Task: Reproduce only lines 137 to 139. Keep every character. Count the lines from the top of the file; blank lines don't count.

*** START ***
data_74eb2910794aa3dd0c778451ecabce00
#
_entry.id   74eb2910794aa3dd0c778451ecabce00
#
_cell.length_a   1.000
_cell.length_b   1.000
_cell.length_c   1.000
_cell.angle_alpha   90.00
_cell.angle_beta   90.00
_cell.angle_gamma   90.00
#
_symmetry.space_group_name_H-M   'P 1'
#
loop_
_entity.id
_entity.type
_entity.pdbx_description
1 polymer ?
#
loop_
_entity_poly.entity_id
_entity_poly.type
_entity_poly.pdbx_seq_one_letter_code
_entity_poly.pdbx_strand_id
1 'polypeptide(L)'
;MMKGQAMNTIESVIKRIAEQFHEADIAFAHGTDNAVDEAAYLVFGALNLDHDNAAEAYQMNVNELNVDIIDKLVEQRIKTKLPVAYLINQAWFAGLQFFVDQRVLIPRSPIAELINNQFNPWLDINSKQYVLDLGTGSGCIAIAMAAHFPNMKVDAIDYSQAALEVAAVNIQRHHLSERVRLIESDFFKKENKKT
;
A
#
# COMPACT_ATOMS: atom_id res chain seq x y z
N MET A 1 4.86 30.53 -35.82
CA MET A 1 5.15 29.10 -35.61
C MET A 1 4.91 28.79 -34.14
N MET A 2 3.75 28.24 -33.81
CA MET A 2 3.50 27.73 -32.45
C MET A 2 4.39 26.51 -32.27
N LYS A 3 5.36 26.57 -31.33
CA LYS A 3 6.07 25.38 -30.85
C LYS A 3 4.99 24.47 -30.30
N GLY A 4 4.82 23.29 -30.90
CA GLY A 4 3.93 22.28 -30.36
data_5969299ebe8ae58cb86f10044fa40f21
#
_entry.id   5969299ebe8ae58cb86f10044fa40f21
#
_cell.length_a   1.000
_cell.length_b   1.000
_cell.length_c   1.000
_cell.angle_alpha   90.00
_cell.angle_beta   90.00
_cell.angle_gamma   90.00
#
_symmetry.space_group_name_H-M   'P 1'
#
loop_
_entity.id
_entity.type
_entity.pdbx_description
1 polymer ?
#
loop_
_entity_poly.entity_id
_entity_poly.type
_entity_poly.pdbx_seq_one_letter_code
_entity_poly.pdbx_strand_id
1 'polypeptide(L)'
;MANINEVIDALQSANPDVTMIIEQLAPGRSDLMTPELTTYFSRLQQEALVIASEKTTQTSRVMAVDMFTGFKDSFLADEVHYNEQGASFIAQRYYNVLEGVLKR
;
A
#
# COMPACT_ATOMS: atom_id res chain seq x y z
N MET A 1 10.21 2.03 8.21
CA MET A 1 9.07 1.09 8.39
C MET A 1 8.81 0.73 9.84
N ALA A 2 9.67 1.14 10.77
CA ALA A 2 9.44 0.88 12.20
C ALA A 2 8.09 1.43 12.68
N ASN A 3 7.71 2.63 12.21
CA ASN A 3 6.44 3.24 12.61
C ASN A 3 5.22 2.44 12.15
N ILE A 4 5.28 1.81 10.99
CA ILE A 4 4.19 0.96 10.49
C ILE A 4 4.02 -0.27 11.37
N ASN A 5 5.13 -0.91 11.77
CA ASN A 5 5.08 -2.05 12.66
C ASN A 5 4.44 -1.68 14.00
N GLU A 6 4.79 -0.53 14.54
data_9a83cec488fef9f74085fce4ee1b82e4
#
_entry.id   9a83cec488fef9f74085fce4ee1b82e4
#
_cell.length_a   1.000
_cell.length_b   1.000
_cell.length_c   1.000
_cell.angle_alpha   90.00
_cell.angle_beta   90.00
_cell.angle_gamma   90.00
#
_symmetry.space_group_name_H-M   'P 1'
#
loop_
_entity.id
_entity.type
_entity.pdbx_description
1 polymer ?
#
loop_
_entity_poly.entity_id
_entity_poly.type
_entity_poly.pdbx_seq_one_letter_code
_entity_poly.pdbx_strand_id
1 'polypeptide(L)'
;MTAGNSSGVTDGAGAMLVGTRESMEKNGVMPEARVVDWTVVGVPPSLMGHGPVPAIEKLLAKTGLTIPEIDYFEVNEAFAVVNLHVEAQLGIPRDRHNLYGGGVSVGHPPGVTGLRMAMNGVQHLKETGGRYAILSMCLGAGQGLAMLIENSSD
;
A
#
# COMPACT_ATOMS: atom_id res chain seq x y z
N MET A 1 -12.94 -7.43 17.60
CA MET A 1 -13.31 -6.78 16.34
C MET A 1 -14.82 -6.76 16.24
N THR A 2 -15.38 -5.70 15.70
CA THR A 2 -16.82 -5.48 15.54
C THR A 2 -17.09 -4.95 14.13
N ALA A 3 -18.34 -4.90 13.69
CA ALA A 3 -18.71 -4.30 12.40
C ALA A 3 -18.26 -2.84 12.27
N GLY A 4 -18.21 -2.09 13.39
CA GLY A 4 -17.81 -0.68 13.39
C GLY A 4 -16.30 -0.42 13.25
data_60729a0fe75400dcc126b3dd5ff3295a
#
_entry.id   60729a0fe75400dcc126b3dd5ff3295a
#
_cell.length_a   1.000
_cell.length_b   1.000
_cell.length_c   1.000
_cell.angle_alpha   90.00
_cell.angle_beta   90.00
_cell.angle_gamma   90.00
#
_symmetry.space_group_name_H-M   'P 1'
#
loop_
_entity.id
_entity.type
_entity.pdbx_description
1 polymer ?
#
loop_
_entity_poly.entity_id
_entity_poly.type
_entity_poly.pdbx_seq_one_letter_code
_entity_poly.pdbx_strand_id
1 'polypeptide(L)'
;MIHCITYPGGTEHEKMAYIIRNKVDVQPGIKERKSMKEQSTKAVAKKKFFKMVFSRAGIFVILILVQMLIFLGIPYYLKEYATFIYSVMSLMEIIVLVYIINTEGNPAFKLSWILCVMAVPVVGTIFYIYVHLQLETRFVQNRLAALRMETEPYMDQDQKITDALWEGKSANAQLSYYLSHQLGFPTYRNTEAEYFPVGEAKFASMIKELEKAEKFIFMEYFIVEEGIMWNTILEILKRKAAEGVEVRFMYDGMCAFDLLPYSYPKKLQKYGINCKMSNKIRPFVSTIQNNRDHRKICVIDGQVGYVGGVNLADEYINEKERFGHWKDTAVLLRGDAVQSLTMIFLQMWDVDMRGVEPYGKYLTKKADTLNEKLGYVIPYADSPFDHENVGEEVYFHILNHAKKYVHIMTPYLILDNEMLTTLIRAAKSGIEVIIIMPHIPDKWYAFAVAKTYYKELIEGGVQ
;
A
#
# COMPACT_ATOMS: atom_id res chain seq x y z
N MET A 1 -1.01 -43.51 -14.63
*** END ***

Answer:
_cell.angle_alpha   90.00
_cell.angle_beta   90.00
_cell.angle_gamma   90.00